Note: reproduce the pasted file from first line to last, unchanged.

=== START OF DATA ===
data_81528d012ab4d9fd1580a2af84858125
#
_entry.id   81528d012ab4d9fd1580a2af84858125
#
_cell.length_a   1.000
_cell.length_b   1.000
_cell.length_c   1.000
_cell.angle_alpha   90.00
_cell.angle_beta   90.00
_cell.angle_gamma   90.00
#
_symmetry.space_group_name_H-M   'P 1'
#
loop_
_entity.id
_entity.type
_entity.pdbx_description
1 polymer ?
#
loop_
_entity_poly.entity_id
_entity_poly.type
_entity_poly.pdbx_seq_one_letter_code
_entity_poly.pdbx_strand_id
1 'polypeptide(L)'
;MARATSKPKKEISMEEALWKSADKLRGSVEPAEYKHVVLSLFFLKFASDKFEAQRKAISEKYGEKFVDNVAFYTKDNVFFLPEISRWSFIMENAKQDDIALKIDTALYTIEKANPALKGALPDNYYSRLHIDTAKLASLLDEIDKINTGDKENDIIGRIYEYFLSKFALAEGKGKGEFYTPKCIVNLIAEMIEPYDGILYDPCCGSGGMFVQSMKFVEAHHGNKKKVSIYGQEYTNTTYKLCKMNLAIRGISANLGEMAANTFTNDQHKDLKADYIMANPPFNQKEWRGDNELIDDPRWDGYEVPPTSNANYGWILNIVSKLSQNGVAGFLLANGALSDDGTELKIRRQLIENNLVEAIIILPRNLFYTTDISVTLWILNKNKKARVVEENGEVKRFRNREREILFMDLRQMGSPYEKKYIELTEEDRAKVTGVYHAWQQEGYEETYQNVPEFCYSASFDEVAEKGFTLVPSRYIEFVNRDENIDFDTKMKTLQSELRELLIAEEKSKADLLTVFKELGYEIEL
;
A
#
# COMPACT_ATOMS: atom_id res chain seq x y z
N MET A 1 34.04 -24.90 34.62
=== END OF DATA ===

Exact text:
data_81528d012ab4d9fd1580a2af84858125
#
_entry.id   81528d012ab4d9fd1580a2af84858125
#
_cell.length_a   1.000
_cell.length_b   1.000
_cell.length_c   1.000
_cell.angle_alpha   90.00
_cell.angle_beta   90.00
_cell.angle_gamma   90.00
#
_symmetry.space_group_name_H-M   'P 1'
#
loop_
_entity.id
_entity.type
_entity.pdbx_description
1 polymer ?
#
loop_
_entity_poly.entity_id
_entity_poly.type
_entity_poly.pdbx_seq_one_letter_code
_entity_poly.pdbx_strand_id
1 'polypeptide(L)'
;MARATSKPKKEISMEEALWKSADKLRGSVEPAEYKHVVLSLFFLKFASDKFEAQRKAISEKYGEKFVDNVAFYTKDNVFFLPEISRWSFIMENAKQDDIALKIDTALYTIEKANPALKGALPDNYYSRLHIDTAKLASLLDEIDKINTGDKENDIIGRIYEYFLSKFALAEGKGKGEFYTPKCIVNLIAEMIEPYDGILYDPCCGSGGMFVQSMKFVEAHHGNKKKVSIYGQEYTNTTYKLCKMNLAIRGISANLGEMAANTFTNDQHKDLKADYIMANPPFNQKEWRGDNELIDDPRWDGYEVPPTSNANYGWILNIVSKLSQNGVAGFLLANGALSDDGTELKIRRQLIENNLVEAIIILPRNLFYTTDISVTLWILNKNKKARVVEENGEVKRFRNREREILFMDLRQMGSPYEKKYIELTEEDRAKVTGVYHAWQQEGYEETYQNVPEFCYSASFDEVAEKGFTLVPSRYIEFVNRDENIDFDTKMKTLQSELRELLIAEEKSKADLLTVFKELGYEIEL
;
A
#
# COMPACT_ATOMS: atom_id res chain seq x y z
N MET A 1 34.04 -24.90 34.62